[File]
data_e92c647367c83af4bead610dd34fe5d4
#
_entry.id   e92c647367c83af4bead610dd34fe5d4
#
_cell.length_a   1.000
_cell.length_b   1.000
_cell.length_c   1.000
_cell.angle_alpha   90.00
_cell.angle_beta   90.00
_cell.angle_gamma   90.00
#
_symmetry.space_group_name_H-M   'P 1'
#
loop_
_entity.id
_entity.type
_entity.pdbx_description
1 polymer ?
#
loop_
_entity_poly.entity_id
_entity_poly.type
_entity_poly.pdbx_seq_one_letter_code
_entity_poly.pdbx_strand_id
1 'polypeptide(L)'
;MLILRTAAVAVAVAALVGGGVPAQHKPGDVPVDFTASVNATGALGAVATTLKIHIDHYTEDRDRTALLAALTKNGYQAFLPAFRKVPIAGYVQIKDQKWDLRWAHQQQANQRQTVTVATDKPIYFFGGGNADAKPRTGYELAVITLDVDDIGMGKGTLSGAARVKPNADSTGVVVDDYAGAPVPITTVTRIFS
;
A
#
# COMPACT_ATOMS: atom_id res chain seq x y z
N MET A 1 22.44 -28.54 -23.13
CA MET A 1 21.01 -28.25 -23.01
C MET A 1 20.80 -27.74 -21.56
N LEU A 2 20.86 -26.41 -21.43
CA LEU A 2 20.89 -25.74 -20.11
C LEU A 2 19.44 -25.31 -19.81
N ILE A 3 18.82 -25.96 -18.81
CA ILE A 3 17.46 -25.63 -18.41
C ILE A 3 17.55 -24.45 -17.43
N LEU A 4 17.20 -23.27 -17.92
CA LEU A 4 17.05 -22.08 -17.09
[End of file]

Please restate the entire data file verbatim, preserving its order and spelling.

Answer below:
data_e92c647367c83af4bead610dd34fe5d4
#
_entry.id   e92c647367c83af4bead610dd34fe5d4
#
_cell.length_a   1.000
_cell.length_b   1.000
_cell.length_c   1.000
_cell.angle_alpha   90.00
_cell.angle_beta   90.00
_cell.angle_gamma   90.00
#
_symmetry.space_group_name_H-M   'P 1'
#
loop_
_entity.id
_entity.type
_entity.pdbx_description
1 polymer ?
#
loop_
_entity_poly.entity_id
_entity_poly.type
_entity_poly.pdbx_seq_one_letter_code
_entity_poly.pdbx_strand_id
1 'polypeptide(L)'
;MLILRTAAVAVAVAALVGGGVPAQHKPGDVPVDFTASVNATGALGAVATTLKIHIDHYTEDRDRTALLAALTKNGYQAFLPAFRKVPIAGYVQIKDQKWDLRWAHQQQANQRQTVTVATDKPIYFFGGGNADAKPRTGYELAVITLDVDDIGMGKGTLSGAARVKPNADSTGVVVDDYAGAPVPITTVTRIFS
;
A
#
# COMPACT_ATOMS: atom_id res chain seq x y z
N MET A 1 22.44 -28.54 -23.13
CA MET A 1 21.01 -28.25 -23.01
C MET A 1 20.80 -27.74 -21.56
N LEU A 2 20.86 -26.41 -21.43
CA LEU A 2 20.89 -25.74 -20.11
C LEU A 2 19.44 -25.31 -19.81
N ILE A 3 18.82 -25.96 -18.81
CA ILE A 3 17.46 -25.63 -18.41
C ILE A 3 17.55 -24.45 -17.43
N LEU A 4 17.20 -23.27 -17.92
CA LEU A 4 17.05 -22.08 -17.09